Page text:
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Only one in 20 eligible carers claim benefits credit

Almost all carers who are entitled to Carer’s Credit to fill gaps in their National Insurance (NI) record are not claiming it, the Department for Work and Pensions has revealed today (10 August).

Just one in 20 carers eligible to receive the credit have signed up for it, meaning 95% of nationwide carers – or 190,000 people – are missing out on the pension boost.

The credit would help them build their NI contributions if they have taken time away from work to care for a disabled, seriously ill or older loved one for 20 hours or more per week.

Nearly 200,000 carers are not entitled to Carer’s Allowance, the main benefit for carers, but could receive a credit boost of over £200 per year in state pension when they retire.

Middle-aged women are particularly likely to miss out on the credit, even though two-thirds of eligible females – who already make up 65% of the overall carers pool – are estimated to be over 50.

Heléna Herklots, chief executive of Carers UK, said carers often tell the charity that it takes years for them to fully understand the support they are entitled to – so it is “of little surprise” that most of them are not claiming the credit.

She added: “When people take on a caring role for a loved one, they can face serious financial hardship. Many carers see a steep drop in income if they have to leave work or reduce their hours to care, and this impact can intensify if the person being cared for also has to give up work because of their illness or disability. With less money coming in, households simultaneously have to cope with a sharp rise in the additional costs that come with caring and disability.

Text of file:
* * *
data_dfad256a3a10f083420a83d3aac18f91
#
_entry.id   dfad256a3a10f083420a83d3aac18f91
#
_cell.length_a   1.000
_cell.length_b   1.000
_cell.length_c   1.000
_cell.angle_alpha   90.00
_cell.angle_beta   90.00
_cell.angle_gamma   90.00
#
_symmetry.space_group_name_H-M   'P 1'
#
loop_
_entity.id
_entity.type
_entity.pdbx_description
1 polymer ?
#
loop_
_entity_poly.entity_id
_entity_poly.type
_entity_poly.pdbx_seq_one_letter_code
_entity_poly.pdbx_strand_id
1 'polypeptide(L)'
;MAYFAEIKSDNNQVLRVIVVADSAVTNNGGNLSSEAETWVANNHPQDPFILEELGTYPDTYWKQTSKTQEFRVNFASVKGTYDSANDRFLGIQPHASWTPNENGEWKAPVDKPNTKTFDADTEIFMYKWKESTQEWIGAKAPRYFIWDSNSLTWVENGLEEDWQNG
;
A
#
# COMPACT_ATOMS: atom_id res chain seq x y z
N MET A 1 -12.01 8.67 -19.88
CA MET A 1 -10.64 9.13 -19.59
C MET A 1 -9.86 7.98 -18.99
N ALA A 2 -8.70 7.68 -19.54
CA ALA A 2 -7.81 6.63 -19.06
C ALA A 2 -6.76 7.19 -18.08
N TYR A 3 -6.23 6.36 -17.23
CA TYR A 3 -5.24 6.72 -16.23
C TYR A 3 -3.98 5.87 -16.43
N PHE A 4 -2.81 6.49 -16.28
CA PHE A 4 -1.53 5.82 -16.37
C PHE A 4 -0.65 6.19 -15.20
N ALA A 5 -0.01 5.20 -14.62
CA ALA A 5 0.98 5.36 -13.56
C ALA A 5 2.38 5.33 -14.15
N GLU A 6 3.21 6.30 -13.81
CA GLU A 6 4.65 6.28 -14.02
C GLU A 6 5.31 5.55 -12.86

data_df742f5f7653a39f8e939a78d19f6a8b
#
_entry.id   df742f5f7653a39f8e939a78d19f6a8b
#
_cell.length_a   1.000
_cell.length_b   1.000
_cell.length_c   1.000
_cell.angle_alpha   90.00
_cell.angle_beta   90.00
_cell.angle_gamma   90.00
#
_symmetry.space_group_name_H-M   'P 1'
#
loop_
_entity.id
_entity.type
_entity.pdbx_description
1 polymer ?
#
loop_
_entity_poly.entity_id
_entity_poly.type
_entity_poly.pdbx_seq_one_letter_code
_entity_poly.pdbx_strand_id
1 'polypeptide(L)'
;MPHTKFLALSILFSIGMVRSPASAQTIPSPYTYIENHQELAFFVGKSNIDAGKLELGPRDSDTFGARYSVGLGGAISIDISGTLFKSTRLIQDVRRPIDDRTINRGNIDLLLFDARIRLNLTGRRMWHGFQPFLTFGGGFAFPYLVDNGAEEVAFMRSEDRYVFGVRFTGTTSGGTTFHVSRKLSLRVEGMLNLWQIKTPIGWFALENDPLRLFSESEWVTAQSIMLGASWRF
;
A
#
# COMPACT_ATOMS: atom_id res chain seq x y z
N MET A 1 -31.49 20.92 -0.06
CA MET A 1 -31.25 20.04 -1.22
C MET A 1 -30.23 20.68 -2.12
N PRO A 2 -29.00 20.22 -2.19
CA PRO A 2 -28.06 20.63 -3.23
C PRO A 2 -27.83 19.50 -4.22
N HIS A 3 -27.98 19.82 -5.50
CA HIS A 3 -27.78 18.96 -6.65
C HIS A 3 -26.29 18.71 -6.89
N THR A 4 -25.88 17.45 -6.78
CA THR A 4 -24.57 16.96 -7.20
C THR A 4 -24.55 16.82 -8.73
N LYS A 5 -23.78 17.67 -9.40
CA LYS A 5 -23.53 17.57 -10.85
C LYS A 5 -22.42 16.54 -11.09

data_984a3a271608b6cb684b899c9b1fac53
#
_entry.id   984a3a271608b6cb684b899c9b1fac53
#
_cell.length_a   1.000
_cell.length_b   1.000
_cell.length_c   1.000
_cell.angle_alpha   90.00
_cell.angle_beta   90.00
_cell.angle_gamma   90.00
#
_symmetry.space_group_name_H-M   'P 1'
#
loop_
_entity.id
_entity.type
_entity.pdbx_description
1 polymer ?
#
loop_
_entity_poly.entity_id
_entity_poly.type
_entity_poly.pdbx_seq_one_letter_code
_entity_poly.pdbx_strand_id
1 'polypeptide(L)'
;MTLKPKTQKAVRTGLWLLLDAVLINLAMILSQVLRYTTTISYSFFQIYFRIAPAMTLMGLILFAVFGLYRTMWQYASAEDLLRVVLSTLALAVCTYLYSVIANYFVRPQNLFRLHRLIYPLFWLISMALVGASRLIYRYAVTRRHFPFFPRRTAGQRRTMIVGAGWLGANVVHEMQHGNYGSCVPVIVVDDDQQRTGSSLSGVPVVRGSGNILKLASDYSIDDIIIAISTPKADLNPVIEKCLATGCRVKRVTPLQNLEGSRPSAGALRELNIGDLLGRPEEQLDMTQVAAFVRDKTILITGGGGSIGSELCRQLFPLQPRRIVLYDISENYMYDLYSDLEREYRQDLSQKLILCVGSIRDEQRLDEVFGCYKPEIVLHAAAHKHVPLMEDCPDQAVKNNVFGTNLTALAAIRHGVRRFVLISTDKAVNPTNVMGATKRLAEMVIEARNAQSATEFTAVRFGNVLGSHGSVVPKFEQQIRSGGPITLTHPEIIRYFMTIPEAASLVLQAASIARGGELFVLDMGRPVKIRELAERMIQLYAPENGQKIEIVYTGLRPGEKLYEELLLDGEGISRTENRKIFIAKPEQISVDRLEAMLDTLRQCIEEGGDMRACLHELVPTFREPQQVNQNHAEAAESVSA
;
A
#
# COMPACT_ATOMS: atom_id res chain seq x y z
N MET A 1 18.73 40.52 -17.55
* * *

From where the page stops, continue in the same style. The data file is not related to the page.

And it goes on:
"Any opportunity to ease the pressures of financial hardship on carers should be seized. It is vital that carers are able to access good quality, timely advice on what support is available to them.”

Writing for the Express, pensions minister Baroness Altmann urged people to ask carers if they have applied for the credits and help spread the word.

"I don’t want to see anyone who has sacrificed their career and put their life on hold to care for a loved one suffer later in life,” she wrote.

To fill in an application form visit the government website.

The figures come as the Local Government Association called for a government-funded council tax discount scheme for the “unsung heroes of the care system”.

Councils ask that those who provide at least an hour of unpaid care a week should be entitled to a reduction of £100 a year, supporting at least 250,000 hours of unpaid care per week.

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